LONDON (Reuters) - Jean Todt’s election as FIA president will keep Formula One supremo Bernie Ecclestone happy even if the Frenchman is a very different character to controversial British predecessor Max Mosley.
Formula One teams and manufacturers, who see Todt very much as Mosley’s man, will just have to grit their teeth and learn to live with the former Ferrari principal taking over the sport’s governing body.
Ecclestone, who has enjoyed a close relationship with compatriot Mosley since the early 1970s, will view the new president as a man he can do business with.
“I have known Jean for many years. he is a most reliable, gifted and trustworthy person,” the commercial supremo said last month. “He is determined and dedicated to whatever goals he sets himself and I admire and respect him greatly for everything he has achieved.”
Todt was the establishment candidate for the most powerful position in motorsport, and he takes office with a ‘cabinet’ of Mosley allies after a campaign managed by the FIA’s former head of communications.
The 63-year-old Frenchman, who was also backed by retired champion Michael Schumacher, made clear before Friday’s vote in Paris that he would not be rocking the boat even if his approach to the job was ultimately different.
“It is my intention to continue and expand the outstanding work of President Mosley,” Todt said in July when he announced his candidacy.
Britain’s Graham Stoker will be Todt’s deputy president for sport while New Zealand’s Brian Gibbons takes on the same position for motoring matters related to general mobility and tourism.
American Nick Craw takes over as Senate president.
Todt, who has had a prickly relationship with the media in contrast to his predecessor’s patrician charm, made clear on Monday that he expects his team to play a big part in the new-look FIA.
His first task will be to mend fences after a bruising campaign and bring unity back to a body divided in particular by Mosley’s involvement last year in a sado-masochistic sex scandal.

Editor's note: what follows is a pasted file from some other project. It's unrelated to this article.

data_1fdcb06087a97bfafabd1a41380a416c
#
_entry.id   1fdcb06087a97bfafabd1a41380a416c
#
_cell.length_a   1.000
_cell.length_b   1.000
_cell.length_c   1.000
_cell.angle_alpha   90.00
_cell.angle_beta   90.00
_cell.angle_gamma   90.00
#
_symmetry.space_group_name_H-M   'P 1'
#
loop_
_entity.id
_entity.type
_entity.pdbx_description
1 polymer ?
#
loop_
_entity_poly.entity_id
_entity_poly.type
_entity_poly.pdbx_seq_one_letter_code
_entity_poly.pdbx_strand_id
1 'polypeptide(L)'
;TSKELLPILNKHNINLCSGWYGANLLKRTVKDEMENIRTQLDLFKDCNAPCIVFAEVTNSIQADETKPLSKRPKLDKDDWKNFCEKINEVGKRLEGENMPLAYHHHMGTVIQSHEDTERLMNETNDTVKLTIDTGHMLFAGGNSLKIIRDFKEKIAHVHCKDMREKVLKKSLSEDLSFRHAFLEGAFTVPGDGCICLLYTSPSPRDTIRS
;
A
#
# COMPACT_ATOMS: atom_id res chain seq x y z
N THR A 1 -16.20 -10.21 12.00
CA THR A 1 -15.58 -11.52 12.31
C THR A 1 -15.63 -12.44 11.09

“I like action, I like to make things go forward and I am really happy to see that so many countries chose me but everything is yet to be done, in cooperation with all the clubs, to unify the FIA,” Todt said Friday.
“The day the election is over, everybody must share the same goals including those who did not support me. I am not closing the door to anybody.
“I disagree with those who say everything should be changed,” he added. “During the campaign, I spoke about constructive change and adaptation to the fact that things are different from what they were 10 years ago.
“We are facing a new crucial era for cars, the environment and global warming. And it has strong implications for motor racing.”
Despite his previous roles at Peugeot, in world rallying, and with Fiat-owned Ferrari, the manufacturers cannot count on any special favours from Todt.
“I must emphasise he would not in any way be a motor industry candidate,” Mosley said earlier this year.
Formula One’s immediate problem is in ensuring a healthy starting grid, in a harsh financial climate and after the exit of leading manufacturers Honda and BMW, as well as cutting costs and moving towards a greener future.
The sport’s image, rocked only recently by the race-fixing scandal that left Renault with a suspended permanent ban, is also in need of repair.
“It is true to say that over the years, and not only the last two, a lot of problems have arisen but Formula One remains one of the major sports,” said Todt, himself involved in several controversies with Ferrari.
“All the controversies have opened the eyes of people involved in this business and I am optimistic that things will improve.”
(Additional reporting by Bertrand Boucey in Paris)
Editing by Alison Wildey